Tuesday, December 13, 2011

Education Task Force Approves Anti-Common Core Model Legislation

The American Legislative Exchange Council (ALEC) met last week in Scottsdale, AZ. They are an organization whose mission is “to advance the Jeffersonian principles of free markets, limited government, federalism, and individual liberty, through a nonpartisan public-private partnership of America’s state legislators, members of the private sector, the federal government, and general public.” They have several task forces, one of which is education.

This group is important as model legislation is often developed and discussed and then taken home to the state capitals and placed on legislative agendas. Though the group’s mission is to advance Jeffersonian principles, in particular federalism, pro-common core state standards advocates like Achieve, Jeb Bush, and The Gates Foundation have gained ground with its members.

The education task force heard argument from Closing the Door to Innovation, a statement that has been signed by 350 prominent education policymakers, researchers, teachers and parents. As a result the education taskforce approved model legislation (sponsored by American Principles Project, The Goldwater Institute, and the Washington Policy Center) opposing the common core state standards. The model legislation below will hopefully be introduced in a state legislature near you:

Comprehensive Legislative Package Opposing the Common Core State Standards Initiative:

WHEREAS, high student performance and closing the achievement gap is fundamentally linked to an overall reform of our public education system through a strong system of accountability and transparency built on state standards; and

WHEREAS, the responsibility for the education of each child of this nation primarily lies with parents, supported by locally elected school boards and state governments; and

WHEREAS, in 2009 and 2010, the State was offered the chance to compete for education funding through the “Race to the Top” program created by the U.S. Department of Education (“ED”); and

WHEREAS, the only way to achieve a score in the competition sufficient to qualify for funding was to agree to “participation in a consortium of States that… (i)s working toward jointly developing and adopting a common set of K-12 standards…”, and

WHEREAS, the only such “common set of K-12 standards” existent at that time, or since, is known as the Common Core State Standards Initiative (“CCSSI”) and was developed without a grant of authority from any state; and

WHEREAS, local election officials, school leaders, teachers, and parents were not included in the discussion, evaluation and preparation of the CCSSI standards that would affect students in the state; and

WHEREAS, citizens had no opportunity to review and comment on the final version of CCSSI standards, and states were not offered an option to modify those standards before their adoption; and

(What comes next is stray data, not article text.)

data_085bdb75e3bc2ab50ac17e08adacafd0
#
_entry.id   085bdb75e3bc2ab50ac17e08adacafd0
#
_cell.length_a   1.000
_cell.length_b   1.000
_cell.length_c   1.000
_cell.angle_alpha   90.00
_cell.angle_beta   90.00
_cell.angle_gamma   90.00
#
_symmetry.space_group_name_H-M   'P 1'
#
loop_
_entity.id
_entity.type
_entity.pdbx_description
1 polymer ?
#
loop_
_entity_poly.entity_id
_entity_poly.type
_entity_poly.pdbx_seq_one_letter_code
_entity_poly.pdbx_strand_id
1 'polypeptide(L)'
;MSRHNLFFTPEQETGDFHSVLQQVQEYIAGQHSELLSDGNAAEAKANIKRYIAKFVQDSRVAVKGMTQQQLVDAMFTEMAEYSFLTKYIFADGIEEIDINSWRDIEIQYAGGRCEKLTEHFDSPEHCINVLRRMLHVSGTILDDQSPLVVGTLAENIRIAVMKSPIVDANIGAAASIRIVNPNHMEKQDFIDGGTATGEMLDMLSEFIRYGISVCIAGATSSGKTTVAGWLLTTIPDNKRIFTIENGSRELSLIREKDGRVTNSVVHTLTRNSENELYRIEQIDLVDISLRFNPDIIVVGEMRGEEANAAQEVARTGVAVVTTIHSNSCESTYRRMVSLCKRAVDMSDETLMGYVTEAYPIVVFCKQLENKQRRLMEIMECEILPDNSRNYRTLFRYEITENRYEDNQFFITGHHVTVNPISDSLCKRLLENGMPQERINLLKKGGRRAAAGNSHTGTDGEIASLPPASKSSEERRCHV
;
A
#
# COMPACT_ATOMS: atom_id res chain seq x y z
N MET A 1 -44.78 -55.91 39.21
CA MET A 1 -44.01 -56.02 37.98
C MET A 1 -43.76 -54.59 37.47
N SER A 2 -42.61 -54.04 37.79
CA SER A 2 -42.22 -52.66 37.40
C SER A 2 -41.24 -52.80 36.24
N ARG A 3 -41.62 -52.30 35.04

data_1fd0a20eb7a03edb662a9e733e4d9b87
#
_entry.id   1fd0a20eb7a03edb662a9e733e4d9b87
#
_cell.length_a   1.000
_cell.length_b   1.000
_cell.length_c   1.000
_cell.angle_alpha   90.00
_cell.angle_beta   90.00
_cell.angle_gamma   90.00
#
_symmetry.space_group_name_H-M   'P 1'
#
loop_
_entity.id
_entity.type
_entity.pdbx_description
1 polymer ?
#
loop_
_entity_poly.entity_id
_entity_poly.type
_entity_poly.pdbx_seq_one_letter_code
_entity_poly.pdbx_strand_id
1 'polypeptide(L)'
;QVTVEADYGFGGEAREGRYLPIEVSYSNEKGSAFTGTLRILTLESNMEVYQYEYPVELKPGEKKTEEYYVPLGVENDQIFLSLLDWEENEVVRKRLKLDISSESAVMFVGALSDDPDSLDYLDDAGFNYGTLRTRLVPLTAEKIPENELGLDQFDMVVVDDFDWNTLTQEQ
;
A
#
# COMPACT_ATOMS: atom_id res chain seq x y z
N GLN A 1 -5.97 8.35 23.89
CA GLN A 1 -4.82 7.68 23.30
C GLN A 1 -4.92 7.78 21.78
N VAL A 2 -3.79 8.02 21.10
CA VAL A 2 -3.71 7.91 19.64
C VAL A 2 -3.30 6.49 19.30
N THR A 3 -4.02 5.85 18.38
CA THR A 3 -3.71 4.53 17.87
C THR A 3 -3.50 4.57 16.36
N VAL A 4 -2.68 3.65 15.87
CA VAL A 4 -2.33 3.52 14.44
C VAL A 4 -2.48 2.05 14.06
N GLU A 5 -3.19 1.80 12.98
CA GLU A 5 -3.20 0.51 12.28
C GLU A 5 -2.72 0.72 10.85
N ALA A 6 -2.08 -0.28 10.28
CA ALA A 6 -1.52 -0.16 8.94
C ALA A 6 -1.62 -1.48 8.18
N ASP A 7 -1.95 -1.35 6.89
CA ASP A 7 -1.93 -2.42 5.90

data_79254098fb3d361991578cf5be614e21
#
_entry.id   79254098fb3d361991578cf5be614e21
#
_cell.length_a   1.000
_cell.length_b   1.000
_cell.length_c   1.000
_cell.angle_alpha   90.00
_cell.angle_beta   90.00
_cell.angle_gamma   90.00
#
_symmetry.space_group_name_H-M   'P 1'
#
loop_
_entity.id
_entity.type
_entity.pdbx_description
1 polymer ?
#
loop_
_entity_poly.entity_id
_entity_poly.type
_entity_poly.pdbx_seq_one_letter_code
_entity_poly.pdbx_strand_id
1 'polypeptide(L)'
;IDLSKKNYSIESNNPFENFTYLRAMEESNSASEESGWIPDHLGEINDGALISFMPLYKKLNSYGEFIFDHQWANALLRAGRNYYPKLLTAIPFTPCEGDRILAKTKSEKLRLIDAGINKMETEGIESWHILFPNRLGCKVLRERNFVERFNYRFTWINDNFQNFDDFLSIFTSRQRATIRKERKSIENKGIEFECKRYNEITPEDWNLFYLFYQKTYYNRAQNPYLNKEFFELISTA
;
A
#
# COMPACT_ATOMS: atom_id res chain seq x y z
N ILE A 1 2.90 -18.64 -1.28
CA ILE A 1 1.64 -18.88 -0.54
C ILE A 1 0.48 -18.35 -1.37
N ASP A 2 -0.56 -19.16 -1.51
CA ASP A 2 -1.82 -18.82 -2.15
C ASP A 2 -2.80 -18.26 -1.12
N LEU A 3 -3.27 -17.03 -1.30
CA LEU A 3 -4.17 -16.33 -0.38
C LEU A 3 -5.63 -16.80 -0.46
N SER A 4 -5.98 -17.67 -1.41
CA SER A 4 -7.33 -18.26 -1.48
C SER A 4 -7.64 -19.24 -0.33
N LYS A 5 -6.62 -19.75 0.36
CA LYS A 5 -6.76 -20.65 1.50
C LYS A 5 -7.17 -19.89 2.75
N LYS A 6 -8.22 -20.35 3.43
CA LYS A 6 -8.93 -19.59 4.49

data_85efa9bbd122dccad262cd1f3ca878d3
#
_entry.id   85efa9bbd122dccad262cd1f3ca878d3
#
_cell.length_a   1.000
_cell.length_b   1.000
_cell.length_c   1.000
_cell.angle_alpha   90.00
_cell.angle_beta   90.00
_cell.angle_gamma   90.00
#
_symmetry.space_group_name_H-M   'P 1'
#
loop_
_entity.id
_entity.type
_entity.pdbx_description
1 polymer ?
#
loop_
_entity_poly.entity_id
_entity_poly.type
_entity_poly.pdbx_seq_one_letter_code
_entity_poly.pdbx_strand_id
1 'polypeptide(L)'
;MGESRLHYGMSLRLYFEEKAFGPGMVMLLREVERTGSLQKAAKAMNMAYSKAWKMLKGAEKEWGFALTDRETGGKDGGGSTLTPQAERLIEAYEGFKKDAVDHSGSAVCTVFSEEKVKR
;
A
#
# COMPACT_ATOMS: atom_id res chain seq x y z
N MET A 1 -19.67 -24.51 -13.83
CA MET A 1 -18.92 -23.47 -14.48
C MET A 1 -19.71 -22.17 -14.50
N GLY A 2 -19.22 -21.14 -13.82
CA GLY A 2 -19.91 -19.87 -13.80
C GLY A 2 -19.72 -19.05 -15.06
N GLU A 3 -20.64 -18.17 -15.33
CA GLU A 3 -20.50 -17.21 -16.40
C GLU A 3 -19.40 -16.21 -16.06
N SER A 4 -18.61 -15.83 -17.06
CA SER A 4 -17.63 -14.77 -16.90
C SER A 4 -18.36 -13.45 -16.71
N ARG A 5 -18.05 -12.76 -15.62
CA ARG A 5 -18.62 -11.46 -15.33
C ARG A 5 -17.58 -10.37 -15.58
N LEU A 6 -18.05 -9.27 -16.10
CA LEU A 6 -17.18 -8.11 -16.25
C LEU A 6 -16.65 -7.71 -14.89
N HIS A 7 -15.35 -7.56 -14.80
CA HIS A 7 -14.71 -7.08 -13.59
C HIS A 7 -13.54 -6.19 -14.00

WHEREAS, no empirical evidence indicates that centralized education standards result in higher student achievement; and

WHEREAS, adoption of the CCSSI standards would force several states to lower the rigor and quality of their standards; and

WHEREAS, the National Assessment of Educational Progress national test already exists and allows comparisons of academic achievement to be made across the states, without the necessity of imposing national standards, curricula, or assessments; and

WHEREAS, imposing a set of national standards is likely to lead to the imposition of a national curriculum and national assessment upon the various states, in violation of the General Education Provisions Act, the Elementary and Secondary Education Act; and the Department of Education Organization Act and

WHEREAS, claims from the Common Core Initiative that the CCSSI standards will not dictate what teachers teach in the classroom are refuted by language in the standards as written; and

WHEREAS, common standards will lesson the ability for local stakeholders to innovate and continue to make improvement over time; and

WHEREAS, when no less than 22 states face budget shortfalls and Race to the Top funding for states is limited, $350 million for consortia to develop new assessments aligned with the CCSSI standards will not cover the entire cost of overhauling state accountability systems, which includes implementation of standards and testing and associated professional development and curriculum restructuring; and

WHEREAS, special interest groups can manipulate the vulnerability of the centralized decision making that governs common standards and lower the standards’ rigor and quality of over time to suite their priorities;

Option A (Resolution):

NOW, THEREFORE BE IT RESOLVED THAT the (legislative body) of the state of (name of state) rejects any policies and procedures that would be incumbent on the state based on Common Core State Standards Initiative.

Option B (Statute):

The State Board of Education may not adopt, and the State Department of Education may not implement, the Common Core State Standards developed by the Common Core State Standards Initiative. Any actions taken to adopt or implement the Common Core State Standards as the effective date of this section are void ab initio. Neither this nor any other statewide education standards may be adopted or implemented without the approval of the Legislature.

Originally posted at Caffeinated Thoughts

Posted via email from concernedabouteducation's posterous

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